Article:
Helping Vulnerable People

Being a volunteer, carer, friendly neighbour, concerned friend or relative already makes you a special person. 

With CHAI Community you have the opportunity to help the vulnerable people you already support, better – and possibly helping a few more people you didn’t even know needed it.

We are all “vulnerable” in some way.  For the lucky ones among us the risks to our health and wellbeing feel (and often are) so low we don’t think about it.  Less fortunate people are more vulnerable and experience daily challenges like loneliness or other physical or mental constraints.  Many (if not most) in this category either don’t see themselves as highly vulnerable or are so afraid to accept it, they don’t reach out for help.

Most vulnerable people don’t ask for help…

Modern (particularly Western) society probably doesn’t help this situation. We are all trained to believe that our vulnerabilities are Top Secret information and only shared on a “need-to-know” basis. There are obviously some sound personal privacy and safety reasons for this, but it goes too far. A doctor may take your blood pressure and secretly record it on a computer without telling you what is it. You are only “trusted” with your data if you sign a form. It’s no wonder that vulnerable people in society may think their condition (whatever it is) should be kept secret. Recently a man in England made headline news because he reached out for help. He had moved to a new area away from friends and family and sadly his wife soon died. In desperation he put a large notice in his front window:

“I have lost Jo. My lovely wife and social mate. I have no friends or family. No one to talk to. I find the unremitting silence 24 hours a day unbearable torture. Can no one help me?”

Being lonely and not getting support is not headline news because there are millions of truly lonely people. The news item is how desperate he became before he shouted out for help. Around the world, Covid-19 has demonstrated that there is an overwhelming supply of willing volunteers and caring people wanting to help; the problem is that most vulnerable people don’t ask for help.

… and they don’t receive it.

Many volunteers become disillusioned because they are given nothing to do and they want to help. Sadly, the most vulnerable in society are often left to fend for themselves and at best reach out to wonderful support organisations provided they are prepared to make the first move (most don’t).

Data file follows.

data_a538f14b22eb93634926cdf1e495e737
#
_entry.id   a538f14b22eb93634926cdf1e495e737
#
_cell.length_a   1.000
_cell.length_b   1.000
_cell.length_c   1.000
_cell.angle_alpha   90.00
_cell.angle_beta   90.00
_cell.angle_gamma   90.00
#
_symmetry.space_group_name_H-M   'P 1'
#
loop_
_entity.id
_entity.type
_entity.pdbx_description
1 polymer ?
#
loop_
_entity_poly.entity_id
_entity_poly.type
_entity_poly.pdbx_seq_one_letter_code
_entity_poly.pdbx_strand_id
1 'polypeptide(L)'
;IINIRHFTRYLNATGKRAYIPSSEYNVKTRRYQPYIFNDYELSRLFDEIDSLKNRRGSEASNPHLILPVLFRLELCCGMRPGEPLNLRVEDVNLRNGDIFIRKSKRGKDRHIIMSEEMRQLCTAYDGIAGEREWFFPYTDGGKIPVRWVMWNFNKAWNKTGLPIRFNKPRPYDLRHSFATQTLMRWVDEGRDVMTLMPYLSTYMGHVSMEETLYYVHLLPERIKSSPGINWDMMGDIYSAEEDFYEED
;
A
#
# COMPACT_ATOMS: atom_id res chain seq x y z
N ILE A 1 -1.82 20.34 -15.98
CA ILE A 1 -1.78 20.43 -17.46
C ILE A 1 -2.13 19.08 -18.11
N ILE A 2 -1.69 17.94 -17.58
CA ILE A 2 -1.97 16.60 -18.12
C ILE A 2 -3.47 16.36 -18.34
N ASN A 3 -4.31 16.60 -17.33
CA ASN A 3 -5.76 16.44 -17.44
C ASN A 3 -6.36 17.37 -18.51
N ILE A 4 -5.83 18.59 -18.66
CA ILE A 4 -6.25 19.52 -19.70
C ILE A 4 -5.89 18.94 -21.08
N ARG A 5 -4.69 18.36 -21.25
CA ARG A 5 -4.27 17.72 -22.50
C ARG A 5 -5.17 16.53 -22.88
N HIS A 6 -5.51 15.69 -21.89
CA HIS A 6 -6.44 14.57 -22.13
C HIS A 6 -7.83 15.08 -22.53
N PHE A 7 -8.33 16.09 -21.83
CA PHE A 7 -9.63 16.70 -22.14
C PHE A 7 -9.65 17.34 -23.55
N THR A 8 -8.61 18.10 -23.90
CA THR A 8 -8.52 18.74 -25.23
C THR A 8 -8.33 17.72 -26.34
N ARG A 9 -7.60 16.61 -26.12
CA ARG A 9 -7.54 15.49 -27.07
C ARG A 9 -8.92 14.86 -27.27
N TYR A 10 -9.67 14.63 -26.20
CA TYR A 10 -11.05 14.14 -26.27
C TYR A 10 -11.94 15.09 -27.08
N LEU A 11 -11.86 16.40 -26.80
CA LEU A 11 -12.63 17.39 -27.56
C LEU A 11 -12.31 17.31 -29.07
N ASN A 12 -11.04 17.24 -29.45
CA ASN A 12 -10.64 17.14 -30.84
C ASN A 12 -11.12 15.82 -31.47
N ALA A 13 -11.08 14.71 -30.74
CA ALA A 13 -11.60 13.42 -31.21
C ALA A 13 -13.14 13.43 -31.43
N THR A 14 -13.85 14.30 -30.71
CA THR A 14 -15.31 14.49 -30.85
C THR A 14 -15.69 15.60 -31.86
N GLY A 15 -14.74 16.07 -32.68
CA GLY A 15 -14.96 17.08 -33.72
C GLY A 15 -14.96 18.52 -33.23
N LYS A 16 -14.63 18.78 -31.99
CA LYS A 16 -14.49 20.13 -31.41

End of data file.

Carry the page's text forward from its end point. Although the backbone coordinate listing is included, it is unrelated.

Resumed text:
“Thinking about how to enhance the informal ways people connect with others and offer assistance opens up the possibilities for positive change.”

Professor Jane South et al, “A guide to community-centred approaches for health and wellbeing”, Public Health England (NHS England), Feb 2015

CHAI Community is about discovering vulnerable people and their unmet needs and sharing them with others they trust and who care and can help. 

Connected community spirit!

The opportunity to improve people’s lives is huge

“Over 1 Million Vulnerable People in the UK Have Not Spoken to Friends, Family or Neighbours for Over a Month”

Loneliness in older people“, NHS website, September 2018

It can be relatively easy using modern technology to help.

If you are a volunteer, friend, family member or any kind of carer, it is important that you proactively approach people who you want to help if they need it. It’s not just about loneliness.

CHAI Community can help you make this first step by providing a framework to help you assess a person’s unmet needs.

You will be guided to ask some very basic, and optionally more detailed, questions about how a person is coping.  You don’t need any training, and if you have any concerns it is simple to flag them up to others who may be helping you.  In fact, if you are working as a team in some sort of group then you (or your group leader if you have one) can decide who to share the information with so that everyone can help in their own way, and in their own time.